People with dementia (PWD) and cognitive impairment are particularly vulnerable to medication problems, and unplanned admission to hospital presents an opportunity to address polypharmacy, potentially inappropriate medications (PIMs) and anticholinergic burden. This study aimed to compare PIMS and other medication data for PWD to determine whether these changed during hospitalization. Medications documented in patient’s records at admission and discharge were evaluated for PWD recruited to phase one of a prospective quasi-experimental pre/post-controlled trial that was conducted at two regional hospitals in NSW, Australia. The study sample included PWD or cognitive impairment having an unplanned admission to hospital. Data were collected using a purpose developed audit tool for medications and PIMs, and a Modified Anticholinergic Burden Scale. Total participants were 277, and results determined that the cognitive status of PWD is not always detected during an unplanned admission. This may make them more vulnerable to medication problems and poor outcomes. Polypharmacy and PIMS for PWD were high at admission and significantly reduced at discharge. However, PWD should be routinely identified as high risk at admission; and there is potential to further reduce polypharmacy and PIMs during admission to hospital, particularly psychotropic medications at discharge. Future studies should focus on evaluating targeted interventions designed to increase medication safety for PWD. Full article
(This article belongs to the Special Issue Care of People Living with Dementia)
Open AccessArticle
Is There an Association between Physical Activity and Sleep in Community-Dwelling Persons with Dementia: An Exploratory Study Using Self-Reported Measures?
Healthcare 2019, 7(1), 6; https://doi.org/10.3390/healthcare7010006 - 05 Jan 2019
Abstract
Sleep disturbances are common in persons with dementia (PWD). While pharmacotherapy is widely used, non-pharmacological interventions are beginning to surface as first-line management strategies. This study sought to investigate if physical activity was associated with more favourable sleep patterns in PWD, and to [...] Read more.
Sleep disturbances are common in persons with dementia (PWD). While pharmacotherapy is widely used, non-pharmacological interventions are beginning to surface as first-line management strategies. This study sought to investigate if physical activity was associated with more favourable sleep patterns in PWD, and to compare the sleep quantity and quality between active and inactive PWD. We conducted an exploratory study to tackle these research questions. Self-reported telephone questionnaires were administered to 40 caregivers of PWD, who answered questions as proxies on behalf of their care recipient. Just over half (55%) of our participants met the criteria for being active. Walking was the most popular form of physical activity for both active and inactive PWD. Active PWD also preferred exercise classes and gardening, whereas inactive PWD favoured chair exercises. Compared to their inactive counterparts, active PWD were more likely to experience appropriate sleep quantity (p = 0.00). The active group also reported significantly better overall sleep quality (p = 0.003). Together, our findings suggest that physical activity may be associated with improved sleep in PWD. Future studies are warranted to investigate whether physical activity can be promoted as a safe and effective means to improve quality-of-life in this population. Full article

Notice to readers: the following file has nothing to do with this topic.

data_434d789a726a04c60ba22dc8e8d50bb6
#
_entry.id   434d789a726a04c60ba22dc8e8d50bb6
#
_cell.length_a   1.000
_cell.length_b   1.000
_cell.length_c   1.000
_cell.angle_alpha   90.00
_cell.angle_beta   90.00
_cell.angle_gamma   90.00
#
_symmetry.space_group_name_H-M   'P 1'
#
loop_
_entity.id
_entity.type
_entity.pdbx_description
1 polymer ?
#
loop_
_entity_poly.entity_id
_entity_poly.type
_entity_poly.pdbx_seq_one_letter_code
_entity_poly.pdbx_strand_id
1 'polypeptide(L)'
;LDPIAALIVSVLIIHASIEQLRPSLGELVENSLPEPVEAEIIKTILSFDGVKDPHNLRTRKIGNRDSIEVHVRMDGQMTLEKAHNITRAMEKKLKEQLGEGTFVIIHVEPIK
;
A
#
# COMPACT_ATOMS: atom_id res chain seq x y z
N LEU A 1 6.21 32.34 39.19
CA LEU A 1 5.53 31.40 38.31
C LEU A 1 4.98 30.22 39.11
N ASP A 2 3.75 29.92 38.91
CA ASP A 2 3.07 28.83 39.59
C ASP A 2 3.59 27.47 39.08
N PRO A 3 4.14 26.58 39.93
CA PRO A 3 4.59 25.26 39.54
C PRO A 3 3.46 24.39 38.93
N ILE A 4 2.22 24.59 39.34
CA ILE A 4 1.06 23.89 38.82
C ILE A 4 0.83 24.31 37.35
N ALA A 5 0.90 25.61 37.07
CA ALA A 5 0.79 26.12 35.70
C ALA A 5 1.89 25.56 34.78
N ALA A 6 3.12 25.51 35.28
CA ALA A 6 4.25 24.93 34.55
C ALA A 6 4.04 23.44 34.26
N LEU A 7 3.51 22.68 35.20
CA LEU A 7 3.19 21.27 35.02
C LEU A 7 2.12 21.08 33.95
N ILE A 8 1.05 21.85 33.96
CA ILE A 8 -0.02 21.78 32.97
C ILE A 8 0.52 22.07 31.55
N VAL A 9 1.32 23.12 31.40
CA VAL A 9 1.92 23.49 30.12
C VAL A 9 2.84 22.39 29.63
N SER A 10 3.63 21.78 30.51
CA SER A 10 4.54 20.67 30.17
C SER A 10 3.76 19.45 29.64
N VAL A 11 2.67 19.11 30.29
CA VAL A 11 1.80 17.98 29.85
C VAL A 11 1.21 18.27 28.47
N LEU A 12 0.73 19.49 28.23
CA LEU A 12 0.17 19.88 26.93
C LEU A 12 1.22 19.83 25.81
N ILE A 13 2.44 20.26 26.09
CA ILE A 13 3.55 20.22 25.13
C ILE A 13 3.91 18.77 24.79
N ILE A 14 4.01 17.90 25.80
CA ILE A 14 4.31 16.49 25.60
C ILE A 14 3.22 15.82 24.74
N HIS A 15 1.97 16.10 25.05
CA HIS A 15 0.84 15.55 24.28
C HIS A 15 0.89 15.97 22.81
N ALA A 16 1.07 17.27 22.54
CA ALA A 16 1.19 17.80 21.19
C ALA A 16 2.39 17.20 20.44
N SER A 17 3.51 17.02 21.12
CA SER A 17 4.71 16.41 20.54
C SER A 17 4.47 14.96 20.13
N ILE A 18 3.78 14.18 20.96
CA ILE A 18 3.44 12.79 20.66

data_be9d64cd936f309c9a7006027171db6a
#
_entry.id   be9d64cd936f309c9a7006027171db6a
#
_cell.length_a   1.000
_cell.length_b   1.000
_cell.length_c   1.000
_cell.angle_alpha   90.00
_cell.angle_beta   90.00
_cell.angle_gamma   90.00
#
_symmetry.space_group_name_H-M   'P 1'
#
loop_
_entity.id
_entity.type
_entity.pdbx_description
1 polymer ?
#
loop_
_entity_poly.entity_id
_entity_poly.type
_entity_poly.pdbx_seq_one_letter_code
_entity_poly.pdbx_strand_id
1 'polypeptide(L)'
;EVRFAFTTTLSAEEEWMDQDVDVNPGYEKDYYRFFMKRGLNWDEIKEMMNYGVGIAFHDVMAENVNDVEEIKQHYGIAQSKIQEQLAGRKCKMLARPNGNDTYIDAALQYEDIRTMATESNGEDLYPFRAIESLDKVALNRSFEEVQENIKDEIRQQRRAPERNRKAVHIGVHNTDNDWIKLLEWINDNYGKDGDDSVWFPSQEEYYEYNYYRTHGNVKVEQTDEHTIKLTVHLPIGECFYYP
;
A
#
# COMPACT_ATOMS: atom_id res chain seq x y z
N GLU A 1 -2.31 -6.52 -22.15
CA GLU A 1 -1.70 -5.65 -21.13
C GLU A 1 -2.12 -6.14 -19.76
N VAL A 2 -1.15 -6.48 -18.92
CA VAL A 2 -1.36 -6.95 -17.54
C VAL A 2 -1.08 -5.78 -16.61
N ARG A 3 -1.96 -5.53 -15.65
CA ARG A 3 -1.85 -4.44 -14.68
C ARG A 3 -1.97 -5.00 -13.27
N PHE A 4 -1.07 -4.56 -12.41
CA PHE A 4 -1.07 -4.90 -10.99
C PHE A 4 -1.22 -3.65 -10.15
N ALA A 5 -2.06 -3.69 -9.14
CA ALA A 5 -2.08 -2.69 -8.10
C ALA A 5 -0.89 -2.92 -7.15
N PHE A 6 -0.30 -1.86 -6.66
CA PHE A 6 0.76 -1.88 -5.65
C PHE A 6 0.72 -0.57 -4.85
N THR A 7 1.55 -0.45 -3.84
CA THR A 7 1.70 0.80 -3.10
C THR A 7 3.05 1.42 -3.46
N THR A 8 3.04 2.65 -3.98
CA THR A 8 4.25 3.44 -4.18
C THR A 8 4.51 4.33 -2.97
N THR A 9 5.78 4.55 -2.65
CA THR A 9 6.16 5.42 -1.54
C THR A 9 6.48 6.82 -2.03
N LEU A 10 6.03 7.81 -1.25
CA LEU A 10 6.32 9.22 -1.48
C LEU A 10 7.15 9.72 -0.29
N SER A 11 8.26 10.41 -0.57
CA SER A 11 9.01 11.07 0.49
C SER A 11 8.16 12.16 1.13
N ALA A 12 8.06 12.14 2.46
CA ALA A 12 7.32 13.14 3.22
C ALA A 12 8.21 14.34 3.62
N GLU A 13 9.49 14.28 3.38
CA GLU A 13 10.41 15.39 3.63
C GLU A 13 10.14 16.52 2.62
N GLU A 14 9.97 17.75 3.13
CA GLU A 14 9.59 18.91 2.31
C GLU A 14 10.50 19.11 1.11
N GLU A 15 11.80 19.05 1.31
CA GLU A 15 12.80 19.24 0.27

(This article belongs to the Special Issue Care of People Living with Dementia)
Open AccessArticle
Exemplary Care among Chinese Dementia Familial Caregivers
Healthcare 2018, 6(4), 141; https://doi.org/10.3390/healthcare6040141 - 05 Dec 2018
Abstract
Objective: This study investigates the feasibility of using the Exemplary Care Scale (ECS) among Chinese dementia familial caregivers, and reports its psychometric properties. Method: Back translation was used to develop the Chinese version of ECS (C-ECS). Three hundred and ninety-seven dyads of caregivers [...] Read more.
Objective: This study investigates the feasibility of using the Exemplary Care Scale (ECS) among Chinese dementia familial caregivers, and reports its psychometric properties. Method: Back translation was used to develop the Chinese version of ECS (C-ECS). Three hundred and ninety-seven dyads of caregivers and their relatives with dementia responded to an assessment battery which included questions on care recipients’ cognition, behavioral and psychological symptoms, daily activities assistance, social support, and caregiver well-being. Results: Results of an exploratory principal component analysis revealed two subscales in the 11-item C-ECS: considerate caregiving and preserving esteem. C-ECS and its subscales demonstrated sufficient reliability, as well as criteria-related validity through its association with care recipient’s cognition and health, and caregivers’ well-being and social support. Discussion: Our findings provide preliminary support to C-ECS as a reliable and valid measure of exemplary caregiving among Hong Kong Chinese familial dementia caregivers. In the light of the increasing importance of familial care in dementia care planning, we recommend the use of this brief scale in regular caregiver assessment in research and service delivery. Full article